Separated at birth? U.N.C.L.E. and 007 guns

Albert R. Broccoli, from the available evidence, couldn’t stand The Man From U.N.C.L.E. In his autobiography, the 007 film producer called the 1964-68 television show “a straight steal from (Ian) Fleming’s use of acronyms like SMERSH and SPECTRE.” (Page 199, When the Snow Melts).

The U.N.C.L.E. Special in its fully assembled glory


For a short time, Bond creator Ian Fleming was involved in development, his main contribution was the hero’s name of Napoleon Solo. Of course, there was a gangster called Mr. Solo in Goldfinger, so Eon Productions attempted to prevent the show (originally titled Solo) from going into production. The whole matter was settled out of court, though Cubby may have gotten a bit of revenge. Goldfinger’s script was changed in its latter drafts so that Mr. Solo was crushed in a Lincoln Continental after not wanting to participate in Goldfinger’s scheme.

Still, Broccoli’s animosity might not have prevented Eon from, eh, borrowing from U.N.C.L.E.

One of the iconic props of The Man From U.N.C.L.E. was the U.N.C.L.E. Special, a Walther P38 (initially a Mauser) handgun with a sight, shoulder stock, barrel attachments and an extended magazine. People who barely watched an episode still came away impressed by the U.N.C.L.E. Special.

Mr. Bond, we think we've seen that gun somewhere before...


Flash forward a quarter-century to 1989’s Licence to Kill. One of its signature gadgets was a “signature gun,” supplied by Q to a 007-gone-rogue (Timothy Dalton). It consisted of a gun disguised as a camera which was added a sight, a shoulder stock and gunbarrel attachments. It didn’t have an extended magazine but it had a “palm reader” that ensured nobody other than Bond fired it.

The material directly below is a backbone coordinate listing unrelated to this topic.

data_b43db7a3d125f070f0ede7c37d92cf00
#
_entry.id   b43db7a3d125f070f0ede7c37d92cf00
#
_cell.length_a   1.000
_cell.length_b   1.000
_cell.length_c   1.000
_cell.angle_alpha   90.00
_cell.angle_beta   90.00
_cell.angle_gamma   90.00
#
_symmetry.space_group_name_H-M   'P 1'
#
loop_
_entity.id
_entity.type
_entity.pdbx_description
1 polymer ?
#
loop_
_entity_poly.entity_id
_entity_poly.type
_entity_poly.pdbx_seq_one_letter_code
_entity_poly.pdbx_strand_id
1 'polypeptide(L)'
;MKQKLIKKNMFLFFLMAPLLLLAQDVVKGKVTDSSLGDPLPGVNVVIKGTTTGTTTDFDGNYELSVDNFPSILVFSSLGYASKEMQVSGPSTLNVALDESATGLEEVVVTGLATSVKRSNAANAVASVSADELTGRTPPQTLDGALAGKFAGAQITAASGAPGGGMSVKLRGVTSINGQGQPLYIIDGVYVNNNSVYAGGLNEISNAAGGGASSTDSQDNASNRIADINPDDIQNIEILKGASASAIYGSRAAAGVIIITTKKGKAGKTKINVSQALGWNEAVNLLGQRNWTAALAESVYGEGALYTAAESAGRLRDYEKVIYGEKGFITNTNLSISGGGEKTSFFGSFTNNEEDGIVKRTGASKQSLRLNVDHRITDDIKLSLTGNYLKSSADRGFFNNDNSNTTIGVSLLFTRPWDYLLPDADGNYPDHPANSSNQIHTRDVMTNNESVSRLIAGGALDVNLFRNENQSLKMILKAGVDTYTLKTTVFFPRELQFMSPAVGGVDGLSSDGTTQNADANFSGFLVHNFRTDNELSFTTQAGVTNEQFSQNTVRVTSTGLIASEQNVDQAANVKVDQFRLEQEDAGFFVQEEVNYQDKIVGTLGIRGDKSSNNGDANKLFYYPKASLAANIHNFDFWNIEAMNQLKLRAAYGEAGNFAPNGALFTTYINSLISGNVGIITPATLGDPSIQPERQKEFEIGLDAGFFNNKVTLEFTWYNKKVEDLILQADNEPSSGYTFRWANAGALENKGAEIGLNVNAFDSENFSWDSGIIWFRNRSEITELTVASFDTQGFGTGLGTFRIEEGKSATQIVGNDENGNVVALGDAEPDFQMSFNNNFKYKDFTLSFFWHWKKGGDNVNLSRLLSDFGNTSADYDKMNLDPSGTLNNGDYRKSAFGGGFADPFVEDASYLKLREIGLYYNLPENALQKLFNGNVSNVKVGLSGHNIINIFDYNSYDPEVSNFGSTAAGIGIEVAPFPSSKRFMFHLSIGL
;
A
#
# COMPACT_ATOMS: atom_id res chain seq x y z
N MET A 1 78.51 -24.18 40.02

And it looked….an awfully lot like a fully assembled U.N.C.L.E. Special.

Now, to be fair, a long time had passed since The Man From U.N.C.L.E. was first on the air (although the 1983 television film The Return of The Man From U.N.C.L.E. included a Robert Short-designed new U.N.C.L.E. Special). And Cubby Broccoli, in what would be his last 007 film as a credited producer (he would “present” 1995’s GoldenEye but not have a producer credit) had a lot on his mind beyond what the art department was cooking up for props. Still, the resemblance is there regardless. (CLICK HERE to see a larger photo of the Licence to Kill signature gun.)

5 Responses

  1. Eh, the notion of a gun that breaks down and/or can be reconfigured has become a staple of action/adventure films, espionage in particular. Plus, while the UNCLE pistols were personalized, they did not actually “recognize” the user nor were they disguised as anything other than guns.

  2. Denial is not just a river in Egypt.

  3. Yes, I thought of the U.N.C.L.E. gun as soon as he assembled it.
    All the outer trimmings are U.N.C.L.E., and the inner part, the ‘camera’, is a direct steal from that crappy Multiple toy from the 60’s: BOND-X SHOOTING CAMERA.

  4. Fleming contributed much more to TMFU than just the name Napoléon Solo. He also created April Dancer and suggestif many elements later incorporation in the show. But then he had already write a handful of scripts for the failed ‘ James Gunn ‘ TV series concept as well…

  5. @Collette: Fleming created *a character* named April Dancer who was more like a Moneypenny type. Dean Hargrove was assigned the task of writing a woman UNCLE agent. Hargrove took the April Dancer name for that character. The notion of a woman UNCLE agent was pushed by the wife of an NBC executive. Her idea was the agent be known as “Cookie” Fortune. Essentially, Hargrove created the character while substituting the Fleming name for “Cookie” Fortune.

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